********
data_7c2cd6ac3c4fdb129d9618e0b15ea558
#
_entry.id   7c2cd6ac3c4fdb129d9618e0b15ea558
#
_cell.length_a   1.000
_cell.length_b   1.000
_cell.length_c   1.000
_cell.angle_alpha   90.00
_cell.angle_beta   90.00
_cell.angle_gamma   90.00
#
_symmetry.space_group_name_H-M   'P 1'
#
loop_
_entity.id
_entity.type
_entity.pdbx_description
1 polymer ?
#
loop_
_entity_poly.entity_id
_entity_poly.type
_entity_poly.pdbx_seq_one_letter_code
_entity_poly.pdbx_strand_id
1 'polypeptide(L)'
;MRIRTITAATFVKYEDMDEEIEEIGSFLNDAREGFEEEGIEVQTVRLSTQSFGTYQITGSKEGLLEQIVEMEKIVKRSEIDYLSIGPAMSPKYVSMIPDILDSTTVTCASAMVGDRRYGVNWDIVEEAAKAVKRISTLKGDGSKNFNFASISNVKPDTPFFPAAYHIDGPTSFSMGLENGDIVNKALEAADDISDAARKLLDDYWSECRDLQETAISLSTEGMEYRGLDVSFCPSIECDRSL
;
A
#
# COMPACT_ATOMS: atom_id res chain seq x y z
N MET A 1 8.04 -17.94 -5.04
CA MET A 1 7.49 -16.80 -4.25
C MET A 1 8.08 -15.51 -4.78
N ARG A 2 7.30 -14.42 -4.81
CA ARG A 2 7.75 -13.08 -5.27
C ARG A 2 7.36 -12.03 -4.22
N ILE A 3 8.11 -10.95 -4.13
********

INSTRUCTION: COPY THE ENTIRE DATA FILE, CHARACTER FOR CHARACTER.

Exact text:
data_7c2cd6ac3c4fdb129d9618e0b15ea558
#
_entry.id   7c2cd6ac3c4fdb129d9618e0b15ea558
#
_cell.length_a   1.000
_cell.length_b   1.000
_cell.length_c   1.000
_cell.angle_alpha   90.00
_cell.angle_beta   90.00
_cell.angle_gamma   90.00
#
_symmetry.space_group_name_H-M   'P 1'
#
loop_
_entity.id
_entity.type
_entity.pdbx_description
1 polymer ?
#
loop_
_entity_poly.entity_id
_entity_poly.type
_entity_poly.pdbx_seq_one_letter_code
_entity_poly.pdbx_strand_id
1 'polypeptide(L)'
;MRIRTITAATFVKYEDMDEEIEEIGSFLNDAREGFEEEGIEVQTVRLSTQSFGTYQITGSKEGLLEQIVEMEKIVKRSEIDYLSIGPAMSPKYVSMIPDILDSTTVTCASAMVGDRRYGVNWDIVEEAAKAVKRISTLKGDGSKNFNFASISNVKPDTPFFPAAYHIDGPTSFSMGLENGDIVNKALEAADDISDAARKLLDDYWSECRDLQETAISLSTEGMEYRGLDVSFCPSIECDRSL
;
A
#
# COMPACT_ATOMS: atom_id res chain seq x y z
N MET A 1 8.04 -17.94 -5.04
CA MET A 1 7.49 -16.80 -4.25
C MET A 1 8.08 -15.51 -4.78
N ARG A 2 7.30 -14.42 -4.81
CA ARG A 2 7.75 -13.08 -5.27
C ARG A 2 7.36 -12.03 -4.22
N ILE A 3 8.11 -10.95 -4.13